During the 2005 regular season, the Cardinals led all of Major League Baseball with 196 double plays. That amount shattered the club record of 192 set over 30 years ago, way back in 1974.
The addition of two veterans this season, second baseman Mark Grudzielanek and shortstop David Eckstein, along with the constantly improving stretch and scoop of Albert Pujols at first base came together quickly and effectively this spring to set the cornerstone of this defense.
Another important factor in the team's double play success is the ground-ball inducing pitching rotation, including National League Division Series Game 2 starter and winner Mark Mulder as well as the coaching staff, led by bench coach Joe Pettini, who help the players to be in the right place at the right time to execute.
This defense is not going to be overlooked for long, however, as they have shone on the national stage this week. In both the first and second games of the NLDS, the Cardinals were actually outhit by the San Diego Padres, yet they prevailed on the scoreboard by three and four runs respectively.
One big reason why – the Cardinals turned three double plays in Game 1 and four more in Game 2, each of them killing budding San Diego rallies before they could fully develop.
Those four double plays Thursday tied the NLDS single-game record, set by the Atlanta Braves on October 3, 1995 and the Houston Astros on October 10, 2001. The Division Series record in one contest is five, registered by the Minnesota Twins last postseason, on October 5, 2004.
The Cardinals' total of seven twin killings in just two games is already severely threatening the NLDS record for most double plays in a series, set by the Braves in 2003 with eight. The Division Series record is nine, written into the books by the 2004 Twins.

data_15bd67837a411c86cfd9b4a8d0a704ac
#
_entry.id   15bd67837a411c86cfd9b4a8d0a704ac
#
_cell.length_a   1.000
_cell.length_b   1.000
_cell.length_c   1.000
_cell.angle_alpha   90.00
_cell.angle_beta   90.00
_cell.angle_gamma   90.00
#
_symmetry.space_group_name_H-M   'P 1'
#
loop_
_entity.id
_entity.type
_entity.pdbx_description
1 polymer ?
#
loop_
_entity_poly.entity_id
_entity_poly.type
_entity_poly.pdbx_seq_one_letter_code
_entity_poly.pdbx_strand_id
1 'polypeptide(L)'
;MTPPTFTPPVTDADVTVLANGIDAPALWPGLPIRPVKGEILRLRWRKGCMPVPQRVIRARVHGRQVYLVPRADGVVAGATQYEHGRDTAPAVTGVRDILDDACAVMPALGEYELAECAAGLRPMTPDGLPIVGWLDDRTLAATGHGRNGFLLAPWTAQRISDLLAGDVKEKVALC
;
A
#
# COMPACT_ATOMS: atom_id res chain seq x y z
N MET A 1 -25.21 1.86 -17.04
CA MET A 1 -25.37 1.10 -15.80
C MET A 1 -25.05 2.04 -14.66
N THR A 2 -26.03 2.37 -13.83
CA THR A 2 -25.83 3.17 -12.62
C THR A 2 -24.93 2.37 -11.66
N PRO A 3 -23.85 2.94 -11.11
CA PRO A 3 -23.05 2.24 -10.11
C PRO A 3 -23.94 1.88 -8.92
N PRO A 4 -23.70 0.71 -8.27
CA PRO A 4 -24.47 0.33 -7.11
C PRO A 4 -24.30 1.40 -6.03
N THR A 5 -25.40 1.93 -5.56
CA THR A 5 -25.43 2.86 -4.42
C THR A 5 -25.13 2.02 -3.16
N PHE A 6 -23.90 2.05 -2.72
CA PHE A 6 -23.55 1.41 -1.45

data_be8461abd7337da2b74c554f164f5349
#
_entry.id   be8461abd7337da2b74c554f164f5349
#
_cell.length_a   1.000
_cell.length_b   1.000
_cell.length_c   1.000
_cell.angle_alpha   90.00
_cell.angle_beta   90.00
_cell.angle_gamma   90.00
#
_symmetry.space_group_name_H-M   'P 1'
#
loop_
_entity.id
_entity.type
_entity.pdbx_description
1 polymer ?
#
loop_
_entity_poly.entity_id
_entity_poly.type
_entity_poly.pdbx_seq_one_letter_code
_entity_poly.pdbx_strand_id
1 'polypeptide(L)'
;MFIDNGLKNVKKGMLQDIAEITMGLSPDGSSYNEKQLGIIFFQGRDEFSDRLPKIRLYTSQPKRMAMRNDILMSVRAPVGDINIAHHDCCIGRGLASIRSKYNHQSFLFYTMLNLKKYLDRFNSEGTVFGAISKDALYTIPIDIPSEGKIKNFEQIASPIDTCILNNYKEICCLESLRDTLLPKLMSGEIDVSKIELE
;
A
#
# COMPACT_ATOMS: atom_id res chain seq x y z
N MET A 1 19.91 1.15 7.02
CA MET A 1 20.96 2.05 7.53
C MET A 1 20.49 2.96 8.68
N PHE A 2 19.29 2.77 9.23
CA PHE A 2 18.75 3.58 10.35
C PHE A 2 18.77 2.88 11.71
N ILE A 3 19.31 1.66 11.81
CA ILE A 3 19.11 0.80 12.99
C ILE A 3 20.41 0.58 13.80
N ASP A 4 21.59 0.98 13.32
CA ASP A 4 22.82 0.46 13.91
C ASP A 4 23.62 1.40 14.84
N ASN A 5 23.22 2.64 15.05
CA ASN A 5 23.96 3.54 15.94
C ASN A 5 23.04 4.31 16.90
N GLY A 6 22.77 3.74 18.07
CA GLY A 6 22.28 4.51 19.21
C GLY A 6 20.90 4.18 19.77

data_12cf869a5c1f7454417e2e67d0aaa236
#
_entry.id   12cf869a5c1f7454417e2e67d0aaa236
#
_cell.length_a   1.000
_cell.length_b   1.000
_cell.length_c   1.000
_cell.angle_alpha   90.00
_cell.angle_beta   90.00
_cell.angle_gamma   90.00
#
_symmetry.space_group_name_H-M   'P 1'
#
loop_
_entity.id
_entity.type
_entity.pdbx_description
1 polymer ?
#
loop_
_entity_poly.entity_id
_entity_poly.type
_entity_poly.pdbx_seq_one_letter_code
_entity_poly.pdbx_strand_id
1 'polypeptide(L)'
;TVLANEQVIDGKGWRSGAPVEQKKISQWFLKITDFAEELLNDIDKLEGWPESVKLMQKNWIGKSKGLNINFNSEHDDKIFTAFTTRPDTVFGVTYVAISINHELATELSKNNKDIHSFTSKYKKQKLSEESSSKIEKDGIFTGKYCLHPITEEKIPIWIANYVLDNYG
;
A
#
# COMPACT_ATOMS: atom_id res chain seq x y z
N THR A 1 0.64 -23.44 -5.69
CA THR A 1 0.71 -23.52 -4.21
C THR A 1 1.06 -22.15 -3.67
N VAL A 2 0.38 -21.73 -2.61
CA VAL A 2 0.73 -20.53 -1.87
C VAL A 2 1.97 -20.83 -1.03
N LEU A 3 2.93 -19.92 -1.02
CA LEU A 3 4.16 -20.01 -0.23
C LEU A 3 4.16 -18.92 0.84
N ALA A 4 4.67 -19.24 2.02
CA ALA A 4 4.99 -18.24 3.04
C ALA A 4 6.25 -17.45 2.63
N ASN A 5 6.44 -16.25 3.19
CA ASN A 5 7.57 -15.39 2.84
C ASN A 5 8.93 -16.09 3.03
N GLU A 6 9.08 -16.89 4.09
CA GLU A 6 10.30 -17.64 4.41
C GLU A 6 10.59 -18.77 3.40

At this pace is there any doubt that the NLDS series record will be broken this coming weekend in San Diego? After all, the Cards have already claimed a piece of the single-game mark.
Here is a log of the Cardinals' NLDS double plays so far:
Game 1, second inning: Mark Sweeney singled. To avoid a collision at first, Albert Pujols slid and replays showed he beat the runner to the bag. Tony La Russa came out to back Albert up in the argument. Eckstein took an error on a ball by Ramon Hernandez, but a 6-4-3 double play ended the threat.
Game 1, third inning: Dave Roberts collected a one-out single to right. Ryan Klesko singled where Pujols would be standing if he hadn't been holding the speedy Roberts at first. However, Abraham Nunez started a great double play as he was guarding the line and grabbed a hot one-hopper, stepped on the third base bag and fired to Pujols to end the inning.
Game 1, fourth inning: Sweeney walked with one out, but a Hernandez 6-3 ended it.
Game 2, fourth inning: Khalil Greene opened with a single to left and was quickly erased in a 6-4-3 started off the bat of Joe Randa. A Xavier Nady chopper ended the inning quickly, proving Mulder was not affected by the long wait in the bottom of the third.
Game 2, sixth inning: Ramon Hernandez singled to left with one out. A 3-6-3 off the bat of Brian Giles ended the inning.
Game 2, seventh inning: Greene doubled to right center leading off. A single by Randa put runners on the corners. Another single by Nady collected the run. Pinch-hitter Miguel Olivo ground into a 4-6-3 as Randa took third.
To be continued Saturday…
Brian Walton can be reached via email at firstname.lastname@example.org.
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